December 20, 2013 by David K. Sutton
Some Conservatives Believe It’s A Bigger Crime To Be Labeled A Bigot, Than To Be A Bigot
Judging by all the crazy right-wing Facebook posts after A&E suspended Phil Robertson from “Duck Dynasty” (and if you don’t know what I’m talking about I say good for you!), it has become apparent there are many people who don’t understand that freedom of speech works both ways. You can say whatever you want, and anyone can say whatever they want in response. If you are criticized for comments you make, this criticism is not an infringement of your freedom of speech. And if the company you work for believes your comments are harmful to their business, they can suspend you or fire you unless they are explicitly doing so on religious or racial grounds. Sadly, they could legally fire you just for being gay or lesbian, but that’s for another day and another article.
Homophobia is not a religious view, it’s simply bigotry. Call it your religion, scream that you are being persecuted for it, but comments like those made by Phil Robertson are not immune to criticism because he claims it’s his religious beliefs. In fact, even “legitimate” religious views are not immune to criticism. Religion DOES NOT give you cover to be a bigot. He got called out on it, and rightfully so.
In the uproar over this incident, something else I’ve noticed is that many Christian conservatives believe it’s perfectly acceptable to express offensive views about a group of people as long as those views are labeled as religious. This is the cover that so many right-wing media types are using to defend Phil Robertson. But religious views do not exempt anyone from civility. When people are intolerant of people who they perceive as different (whatever the difference), that is the definition of bigotry. I don’t care if it’s your religion. You are still a bigot. But it’s as if some conservatives believe it’s a bigger crime to be labeled a bigot, than to be a bigot.
And don’t even get me started on the incredible hypocrisy of defending Phil Robertson on freedom of speech grounds. First, I already made it clear this isn’t a freedom of speech issue. Second, last time I checked there were’t many conservatives coming to the defense of Martin Bashir or Alec Baldwin.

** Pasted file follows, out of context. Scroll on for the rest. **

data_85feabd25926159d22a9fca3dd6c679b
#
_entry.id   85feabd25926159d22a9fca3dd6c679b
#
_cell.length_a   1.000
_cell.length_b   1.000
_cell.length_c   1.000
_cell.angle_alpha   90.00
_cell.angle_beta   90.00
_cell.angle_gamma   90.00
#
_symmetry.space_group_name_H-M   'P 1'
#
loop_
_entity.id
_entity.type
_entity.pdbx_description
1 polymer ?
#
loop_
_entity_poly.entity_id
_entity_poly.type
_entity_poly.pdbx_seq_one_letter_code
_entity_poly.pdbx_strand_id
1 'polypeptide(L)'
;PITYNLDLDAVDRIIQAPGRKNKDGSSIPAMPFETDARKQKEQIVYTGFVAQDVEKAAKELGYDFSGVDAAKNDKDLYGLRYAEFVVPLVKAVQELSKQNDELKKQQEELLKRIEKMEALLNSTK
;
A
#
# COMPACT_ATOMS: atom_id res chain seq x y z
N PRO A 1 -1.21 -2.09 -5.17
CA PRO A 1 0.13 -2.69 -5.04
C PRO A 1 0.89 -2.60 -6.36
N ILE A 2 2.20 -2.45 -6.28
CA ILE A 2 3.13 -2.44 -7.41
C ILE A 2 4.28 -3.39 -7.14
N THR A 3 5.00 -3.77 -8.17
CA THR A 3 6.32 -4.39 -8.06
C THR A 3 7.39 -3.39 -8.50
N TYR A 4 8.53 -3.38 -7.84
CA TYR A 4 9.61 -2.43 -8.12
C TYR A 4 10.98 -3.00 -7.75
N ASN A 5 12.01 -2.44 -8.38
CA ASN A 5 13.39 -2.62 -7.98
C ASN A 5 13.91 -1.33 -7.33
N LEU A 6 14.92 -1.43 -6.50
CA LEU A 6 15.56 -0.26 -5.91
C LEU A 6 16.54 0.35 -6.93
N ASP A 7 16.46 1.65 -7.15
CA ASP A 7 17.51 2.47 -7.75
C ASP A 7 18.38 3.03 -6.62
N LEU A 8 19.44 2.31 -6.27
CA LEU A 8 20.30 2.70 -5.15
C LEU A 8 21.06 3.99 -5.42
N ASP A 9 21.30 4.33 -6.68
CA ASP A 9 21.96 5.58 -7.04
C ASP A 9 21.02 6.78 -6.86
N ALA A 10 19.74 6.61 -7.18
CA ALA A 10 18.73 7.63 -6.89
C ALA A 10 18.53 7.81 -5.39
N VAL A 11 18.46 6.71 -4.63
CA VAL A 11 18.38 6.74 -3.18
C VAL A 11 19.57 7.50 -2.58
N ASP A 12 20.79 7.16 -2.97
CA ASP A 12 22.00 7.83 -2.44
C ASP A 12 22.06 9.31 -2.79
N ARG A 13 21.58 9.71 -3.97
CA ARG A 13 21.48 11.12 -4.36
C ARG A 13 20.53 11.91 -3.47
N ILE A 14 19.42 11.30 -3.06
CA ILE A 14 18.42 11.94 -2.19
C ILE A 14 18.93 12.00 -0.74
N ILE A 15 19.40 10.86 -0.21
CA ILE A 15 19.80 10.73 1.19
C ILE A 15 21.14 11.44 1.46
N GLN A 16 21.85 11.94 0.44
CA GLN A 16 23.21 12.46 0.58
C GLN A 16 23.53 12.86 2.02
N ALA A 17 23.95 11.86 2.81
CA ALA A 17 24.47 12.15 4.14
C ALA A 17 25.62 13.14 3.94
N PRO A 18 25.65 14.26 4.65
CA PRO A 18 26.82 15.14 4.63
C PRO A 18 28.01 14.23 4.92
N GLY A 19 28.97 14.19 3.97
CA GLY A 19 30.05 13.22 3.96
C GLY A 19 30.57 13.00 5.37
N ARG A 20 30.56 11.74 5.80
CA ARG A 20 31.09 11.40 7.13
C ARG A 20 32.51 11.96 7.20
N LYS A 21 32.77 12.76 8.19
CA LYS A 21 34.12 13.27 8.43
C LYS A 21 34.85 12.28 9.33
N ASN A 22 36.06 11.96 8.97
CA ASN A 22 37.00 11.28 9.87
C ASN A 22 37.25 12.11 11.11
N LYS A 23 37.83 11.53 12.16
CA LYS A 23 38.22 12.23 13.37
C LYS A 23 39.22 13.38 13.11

And remember Natalie Maines of the Dixie Chicks, when she exercised her freedom of speech in opposition to President Bush and war in Iraq? What did conservatives do to defend her freedom of speech? Oh that’s right, they were too busy, no time left over to break away from their epic display of sanctimonious grandstanding, burning and steamrolling Dixie Chicks albums on the sidewalk. So you can understand why they had little time left over to service a fraudulent viewpoint based on a litmus test.
Oh, and the best part has yet to come! Regardless of whether you agreed or not, what Natalie Maines did in exercising her free speech was to oppose a war, or in other words oppose death and destruction. What Phil Robertson did in exercising his free speech was to throw gays and lesbians under the humanitarian bus (to put it mildly). And which one of these freedom of speech displays did conservatives choose to defend? — Yes, it’s breathtaking.
I don’t have to respect intolerance even if it’s backed up by the Bible. And I don’t have to know anything about Christianity to call out bigotry. And not everyone is a Christian or even religious, so they don’t have to follow the rules set forth by a Christian on what is or isn’t bigotry. We are all capable of knowing right from wrong. I don’t get my sense of morality and ethics by being puppet to a master, and I don’t need to consult a book to know when someone is being a prejudiced asshole.
It’s highly unlikely you will find a Christian on this planet who follows every part of the Bible literally. So using the Bible as a defense for intolerance is perilous at best, particularly since most Christians are reading an English Bible, and last time I checked, the English language was unavailable for comment at the time of Gospel publishing.
And I love the sleight of hand invoked by Robertson when he said he doesn’t pass judgement, well, because only God can ultimately do that anyway. No, he did pass judgement, while covering it up with talk of love and God. This is how religion is used to perpetuate bigotry and intolerance. You don’t get a pass because you say you love the people you just offended.
And all you conservatives out there who still continue to support Robertson’s comments, you can save your reverse arguments for someone who cares to entertain them, because no, I’m not intolerant for calling out intolerance.